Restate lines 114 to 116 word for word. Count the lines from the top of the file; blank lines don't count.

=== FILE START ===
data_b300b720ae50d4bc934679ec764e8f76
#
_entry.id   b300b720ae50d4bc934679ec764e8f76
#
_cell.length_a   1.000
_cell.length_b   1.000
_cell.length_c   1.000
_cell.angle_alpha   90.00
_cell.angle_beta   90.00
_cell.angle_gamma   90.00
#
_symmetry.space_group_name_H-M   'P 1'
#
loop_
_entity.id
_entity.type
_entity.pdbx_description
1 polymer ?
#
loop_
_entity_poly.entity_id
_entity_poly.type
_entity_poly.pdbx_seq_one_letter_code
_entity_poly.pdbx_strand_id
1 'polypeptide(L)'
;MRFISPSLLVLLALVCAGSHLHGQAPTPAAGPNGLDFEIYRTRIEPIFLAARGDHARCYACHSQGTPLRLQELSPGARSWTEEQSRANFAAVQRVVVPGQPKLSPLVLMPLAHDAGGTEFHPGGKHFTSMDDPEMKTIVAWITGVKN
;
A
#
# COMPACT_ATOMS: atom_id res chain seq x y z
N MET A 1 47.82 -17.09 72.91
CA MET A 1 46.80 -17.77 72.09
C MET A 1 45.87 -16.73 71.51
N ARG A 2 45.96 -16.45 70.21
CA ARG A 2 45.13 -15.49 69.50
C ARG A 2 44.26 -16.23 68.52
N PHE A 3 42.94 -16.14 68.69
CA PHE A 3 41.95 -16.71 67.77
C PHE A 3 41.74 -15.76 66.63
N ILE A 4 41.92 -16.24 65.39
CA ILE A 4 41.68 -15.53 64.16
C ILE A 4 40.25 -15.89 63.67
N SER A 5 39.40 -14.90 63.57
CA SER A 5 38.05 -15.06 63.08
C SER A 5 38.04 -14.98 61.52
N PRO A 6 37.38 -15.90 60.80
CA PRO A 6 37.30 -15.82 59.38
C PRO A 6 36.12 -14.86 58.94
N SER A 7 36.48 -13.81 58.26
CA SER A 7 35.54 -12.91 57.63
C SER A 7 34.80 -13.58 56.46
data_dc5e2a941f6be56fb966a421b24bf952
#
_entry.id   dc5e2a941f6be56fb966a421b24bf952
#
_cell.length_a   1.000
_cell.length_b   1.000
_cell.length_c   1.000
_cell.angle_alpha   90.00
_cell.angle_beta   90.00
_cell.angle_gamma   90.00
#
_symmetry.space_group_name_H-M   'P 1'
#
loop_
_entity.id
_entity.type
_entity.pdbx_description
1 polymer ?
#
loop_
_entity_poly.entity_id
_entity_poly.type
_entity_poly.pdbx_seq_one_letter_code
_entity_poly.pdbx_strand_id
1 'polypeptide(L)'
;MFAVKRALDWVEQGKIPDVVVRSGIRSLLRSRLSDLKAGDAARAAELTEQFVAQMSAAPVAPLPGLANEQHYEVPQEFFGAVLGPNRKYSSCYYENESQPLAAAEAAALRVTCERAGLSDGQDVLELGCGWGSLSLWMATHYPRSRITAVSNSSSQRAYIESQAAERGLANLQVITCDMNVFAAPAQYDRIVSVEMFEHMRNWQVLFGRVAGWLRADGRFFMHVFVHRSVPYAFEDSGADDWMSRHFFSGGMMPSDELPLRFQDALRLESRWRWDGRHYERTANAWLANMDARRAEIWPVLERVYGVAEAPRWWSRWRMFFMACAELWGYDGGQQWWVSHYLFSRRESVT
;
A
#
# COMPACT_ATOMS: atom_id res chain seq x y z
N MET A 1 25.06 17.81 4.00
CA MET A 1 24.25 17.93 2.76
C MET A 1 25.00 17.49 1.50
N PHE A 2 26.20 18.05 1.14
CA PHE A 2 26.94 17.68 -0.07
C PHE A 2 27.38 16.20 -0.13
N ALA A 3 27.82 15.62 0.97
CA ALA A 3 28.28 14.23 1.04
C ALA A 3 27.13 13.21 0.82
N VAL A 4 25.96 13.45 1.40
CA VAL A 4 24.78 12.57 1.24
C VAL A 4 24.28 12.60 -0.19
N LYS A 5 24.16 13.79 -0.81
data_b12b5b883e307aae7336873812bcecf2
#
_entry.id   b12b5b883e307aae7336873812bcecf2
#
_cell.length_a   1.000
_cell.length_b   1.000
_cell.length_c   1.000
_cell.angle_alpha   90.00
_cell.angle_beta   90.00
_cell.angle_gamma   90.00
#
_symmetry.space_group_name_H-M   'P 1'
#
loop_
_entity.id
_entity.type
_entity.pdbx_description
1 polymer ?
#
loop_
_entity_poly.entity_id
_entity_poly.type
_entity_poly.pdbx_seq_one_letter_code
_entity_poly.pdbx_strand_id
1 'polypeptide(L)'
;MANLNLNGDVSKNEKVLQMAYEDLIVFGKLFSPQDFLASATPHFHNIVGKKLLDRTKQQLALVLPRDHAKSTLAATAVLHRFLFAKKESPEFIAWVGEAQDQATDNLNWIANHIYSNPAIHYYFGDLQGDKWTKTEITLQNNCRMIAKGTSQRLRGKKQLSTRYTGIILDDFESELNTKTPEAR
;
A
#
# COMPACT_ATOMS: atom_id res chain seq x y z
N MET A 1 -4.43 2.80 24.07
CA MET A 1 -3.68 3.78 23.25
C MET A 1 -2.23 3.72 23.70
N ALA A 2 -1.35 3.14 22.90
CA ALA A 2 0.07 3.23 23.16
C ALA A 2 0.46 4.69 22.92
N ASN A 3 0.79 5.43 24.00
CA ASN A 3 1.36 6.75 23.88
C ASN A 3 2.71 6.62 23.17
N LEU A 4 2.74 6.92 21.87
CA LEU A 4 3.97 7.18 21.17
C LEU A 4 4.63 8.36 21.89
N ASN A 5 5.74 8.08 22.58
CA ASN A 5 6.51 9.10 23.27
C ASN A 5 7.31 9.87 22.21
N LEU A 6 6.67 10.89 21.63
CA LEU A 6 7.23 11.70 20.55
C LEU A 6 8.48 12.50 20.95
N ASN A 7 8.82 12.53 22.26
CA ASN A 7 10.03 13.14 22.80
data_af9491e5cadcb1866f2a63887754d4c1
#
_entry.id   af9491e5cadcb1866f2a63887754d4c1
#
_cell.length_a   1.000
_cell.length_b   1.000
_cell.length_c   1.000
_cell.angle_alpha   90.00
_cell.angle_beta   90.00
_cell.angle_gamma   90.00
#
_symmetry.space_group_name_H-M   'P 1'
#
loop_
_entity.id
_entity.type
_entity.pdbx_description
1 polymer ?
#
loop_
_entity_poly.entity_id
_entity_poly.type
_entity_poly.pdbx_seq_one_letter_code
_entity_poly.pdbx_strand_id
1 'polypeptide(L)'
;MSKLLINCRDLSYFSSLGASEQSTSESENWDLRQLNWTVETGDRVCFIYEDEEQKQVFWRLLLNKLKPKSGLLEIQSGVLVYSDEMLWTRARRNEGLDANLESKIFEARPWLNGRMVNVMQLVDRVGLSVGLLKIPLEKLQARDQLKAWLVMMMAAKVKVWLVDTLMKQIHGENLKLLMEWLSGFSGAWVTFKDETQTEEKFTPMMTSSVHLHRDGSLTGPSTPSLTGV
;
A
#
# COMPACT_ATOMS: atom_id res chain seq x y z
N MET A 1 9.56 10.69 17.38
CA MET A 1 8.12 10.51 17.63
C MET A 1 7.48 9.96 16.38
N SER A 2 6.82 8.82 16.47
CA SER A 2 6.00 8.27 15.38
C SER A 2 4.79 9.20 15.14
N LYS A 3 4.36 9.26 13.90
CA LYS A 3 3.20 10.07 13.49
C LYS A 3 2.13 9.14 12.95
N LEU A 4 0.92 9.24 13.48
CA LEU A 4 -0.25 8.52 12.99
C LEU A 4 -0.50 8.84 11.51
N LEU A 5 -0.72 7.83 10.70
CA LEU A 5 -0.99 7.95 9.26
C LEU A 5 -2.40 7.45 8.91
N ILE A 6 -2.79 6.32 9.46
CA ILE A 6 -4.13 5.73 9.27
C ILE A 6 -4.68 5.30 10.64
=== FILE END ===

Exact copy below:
loop_
_entity_poly.entity_id
_entity_poly.type